State-appointed superintendent of schools in Newark, N.J., will step down.

State-appointed superintendent in Newark (N.J.) district will step down in February

Dec. 29, 2017
Departure of Christopher Cerf coincides with the return of the school system to local control.

The state-appointed superintendent for the Newark (N.J.) school district will step down in February, paving the way for the district to select its own leader for the first time in 22 years

The Star-Ledger reports that Superintendent Christopher Cerf will resign on Feb. 1 -- the same day the state's takeover of Newark schools will officially end.

"Now is the time to focus on how we can all work together to ensure an orderly transition proceeds when we return from winter recess," Cerf wrote in an email to district employees. "To be clear, the most important action the board will take in the coming months is the search for and selection of a permanent superintendent."

The state Board of Education took control of Newark's public schools in 1995 after a state investigation found that district officials presided over mismanagement, neglect and corruption. Since then, the state has appointed the district's superintendents, who have veto power over the local school board.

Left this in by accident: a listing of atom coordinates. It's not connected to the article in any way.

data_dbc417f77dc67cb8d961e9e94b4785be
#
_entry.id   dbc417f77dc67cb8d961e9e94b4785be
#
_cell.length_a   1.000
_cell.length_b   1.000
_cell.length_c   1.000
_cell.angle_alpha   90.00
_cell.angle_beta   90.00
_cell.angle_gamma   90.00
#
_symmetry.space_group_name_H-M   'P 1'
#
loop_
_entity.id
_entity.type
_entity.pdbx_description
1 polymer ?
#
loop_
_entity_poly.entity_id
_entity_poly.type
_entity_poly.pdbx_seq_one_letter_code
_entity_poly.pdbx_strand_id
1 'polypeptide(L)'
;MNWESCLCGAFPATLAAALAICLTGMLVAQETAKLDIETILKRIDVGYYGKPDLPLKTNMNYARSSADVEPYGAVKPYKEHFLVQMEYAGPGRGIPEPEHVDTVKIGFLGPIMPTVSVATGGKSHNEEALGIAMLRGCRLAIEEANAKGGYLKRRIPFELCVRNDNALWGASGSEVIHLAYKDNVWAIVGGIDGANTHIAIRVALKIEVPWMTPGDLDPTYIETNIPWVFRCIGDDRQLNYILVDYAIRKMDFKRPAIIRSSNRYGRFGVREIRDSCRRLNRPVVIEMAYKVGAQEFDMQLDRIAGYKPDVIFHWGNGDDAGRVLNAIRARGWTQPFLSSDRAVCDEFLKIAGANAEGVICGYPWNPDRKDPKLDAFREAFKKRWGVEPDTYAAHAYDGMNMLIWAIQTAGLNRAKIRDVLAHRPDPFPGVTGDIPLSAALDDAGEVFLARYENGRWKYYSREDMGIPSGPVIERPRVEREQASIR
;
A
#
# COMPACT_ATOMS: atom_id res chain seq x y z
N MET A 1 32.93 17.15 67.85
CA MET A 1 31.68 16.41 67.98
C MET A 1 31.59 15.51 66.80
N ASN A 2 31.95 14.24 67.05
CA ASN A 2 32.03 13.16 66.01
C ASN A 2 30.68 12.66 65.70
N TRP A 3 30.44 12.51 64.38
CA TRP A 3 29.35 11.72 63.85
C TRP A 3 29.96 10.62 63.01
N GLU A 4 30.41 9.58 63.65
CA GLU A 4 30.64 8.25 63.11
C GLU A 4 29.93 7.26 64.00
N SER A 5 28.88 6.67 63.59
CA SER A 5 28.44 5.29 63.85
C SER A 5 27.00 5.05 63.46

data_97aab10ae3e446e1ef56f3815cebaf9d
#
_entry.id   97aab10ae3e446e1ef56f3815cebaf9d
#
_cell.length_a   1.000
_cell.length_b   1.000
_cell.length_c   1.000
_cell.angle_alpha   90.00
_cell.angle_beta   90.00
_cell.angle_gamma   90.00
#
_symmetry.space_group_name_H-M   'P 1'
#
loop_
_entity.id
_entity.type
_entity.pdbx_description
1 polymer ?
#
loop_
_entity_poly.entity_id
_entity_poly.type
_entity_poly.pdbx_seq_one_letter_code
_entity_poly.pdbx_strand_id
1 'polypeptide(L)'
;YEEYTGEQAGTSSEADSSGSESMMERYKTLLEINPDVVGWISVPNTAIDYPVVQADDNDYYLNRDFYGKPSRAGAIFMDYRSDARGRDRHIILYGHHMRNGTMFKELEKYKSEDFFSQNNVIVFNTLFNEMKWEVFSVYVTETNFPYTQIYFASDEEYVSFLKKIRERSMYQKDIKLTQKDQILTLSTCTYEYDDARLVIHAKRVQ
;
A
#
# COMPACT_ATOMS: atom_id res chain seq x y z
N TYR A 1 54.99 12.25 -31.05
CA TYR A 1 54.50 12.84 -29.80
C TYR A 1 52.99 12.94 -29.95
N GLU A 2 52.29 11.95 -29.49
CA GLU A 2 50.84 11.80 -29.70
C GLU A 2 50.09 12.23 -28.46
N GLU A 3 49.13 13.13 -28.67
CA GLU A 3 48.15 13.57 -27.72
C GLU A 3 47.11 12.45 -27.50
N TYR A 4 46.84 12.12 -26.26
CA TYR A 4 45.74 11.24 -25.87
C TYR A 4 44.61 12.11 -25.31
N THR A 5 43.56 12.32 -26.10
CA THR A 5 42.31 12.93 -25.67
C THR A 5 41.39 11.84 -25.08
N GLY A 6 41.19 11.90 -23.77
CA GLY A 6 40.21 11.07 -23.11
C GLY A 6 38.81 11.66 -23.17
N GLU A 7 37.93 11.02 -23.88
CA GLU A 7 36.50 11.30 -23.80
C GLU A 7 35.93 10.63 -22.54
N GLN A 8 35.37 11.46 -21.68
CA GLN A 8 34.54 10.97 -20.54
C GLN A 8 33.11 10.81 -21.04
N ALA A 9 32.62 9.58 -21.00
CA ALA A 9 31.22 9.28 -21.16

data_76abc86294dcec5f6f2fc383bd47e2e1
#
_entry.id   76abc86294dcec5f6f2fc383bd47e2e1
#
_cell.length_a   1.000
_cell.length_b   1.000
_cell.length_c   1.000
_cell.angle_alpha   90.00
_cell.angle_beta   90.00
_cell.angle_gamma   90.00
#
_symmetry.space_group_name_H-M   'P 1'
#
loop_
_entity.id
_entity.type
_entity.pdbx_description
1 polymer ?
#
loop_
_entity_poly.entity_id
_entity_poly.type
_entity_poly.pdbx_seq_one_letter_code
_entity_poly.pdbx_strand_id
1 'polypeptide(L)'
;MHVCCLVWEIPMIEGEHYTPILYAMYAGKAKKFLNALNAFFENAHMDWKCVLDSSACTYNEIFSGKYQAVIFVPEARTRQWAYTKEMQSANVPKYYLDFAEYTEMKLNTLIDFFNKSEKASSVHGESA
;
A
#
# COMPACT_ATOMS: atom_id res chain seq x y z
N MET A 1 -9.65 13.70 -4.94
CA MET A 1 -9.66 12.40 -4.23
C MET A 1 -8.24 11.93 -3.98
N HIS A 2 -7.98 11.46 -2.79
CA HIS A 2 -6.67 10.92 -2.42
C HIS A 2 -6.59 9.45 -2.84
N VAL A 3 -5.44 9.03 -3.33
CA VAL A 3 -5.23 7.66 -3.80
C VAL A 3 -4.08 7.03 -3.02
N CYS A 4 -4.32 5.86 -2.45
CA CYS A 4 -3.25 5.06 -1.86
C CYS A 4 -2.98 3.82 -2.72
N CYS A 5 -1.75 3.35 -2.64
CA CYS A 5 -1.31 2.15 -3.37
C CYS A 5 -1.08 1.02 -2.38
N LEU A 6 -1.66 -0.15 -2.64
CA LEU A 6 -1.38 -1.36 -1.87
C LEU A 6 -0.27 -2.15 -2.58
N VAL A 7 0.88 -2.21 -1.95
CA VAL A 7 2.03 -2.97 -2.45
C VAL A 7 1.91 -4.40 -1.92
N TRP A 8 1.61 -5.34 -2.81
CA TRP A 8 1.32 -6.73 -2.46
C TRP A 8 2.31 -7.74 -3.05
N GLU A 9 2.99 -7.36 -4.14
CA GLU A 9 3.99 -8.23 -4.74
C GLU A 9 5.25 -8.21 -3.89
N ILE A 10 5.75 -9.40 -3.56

In September, state education officials approved returning local control of the Newark district.

Last week, the state approved a transition plan, that details a timeline and the search process for a new superintendent. 

Under the plan, the School Advisory Board will no longer be advisory and on Feb. 1 becomes a fully functioning Board of Education with the power to hire and fire its own superintendent.

Newark residents will vote in November 2018 on whether they want an elected school board or one appointed by the mayor.

A search committee of three board members, three Newark leaders jointly selected by the mayor and education commissioner, and one member appointed by the commissioner, will select a new superintendent by May 31.

The new superintendent, who will be responsible for the day-to-day management of 64 public schools, will begin July 1.

About the Author

Mike Kennedy | Senior Editor

Mike Kennedy, senior editor, has written for AS&U on a wide range of educational issues since 1999.

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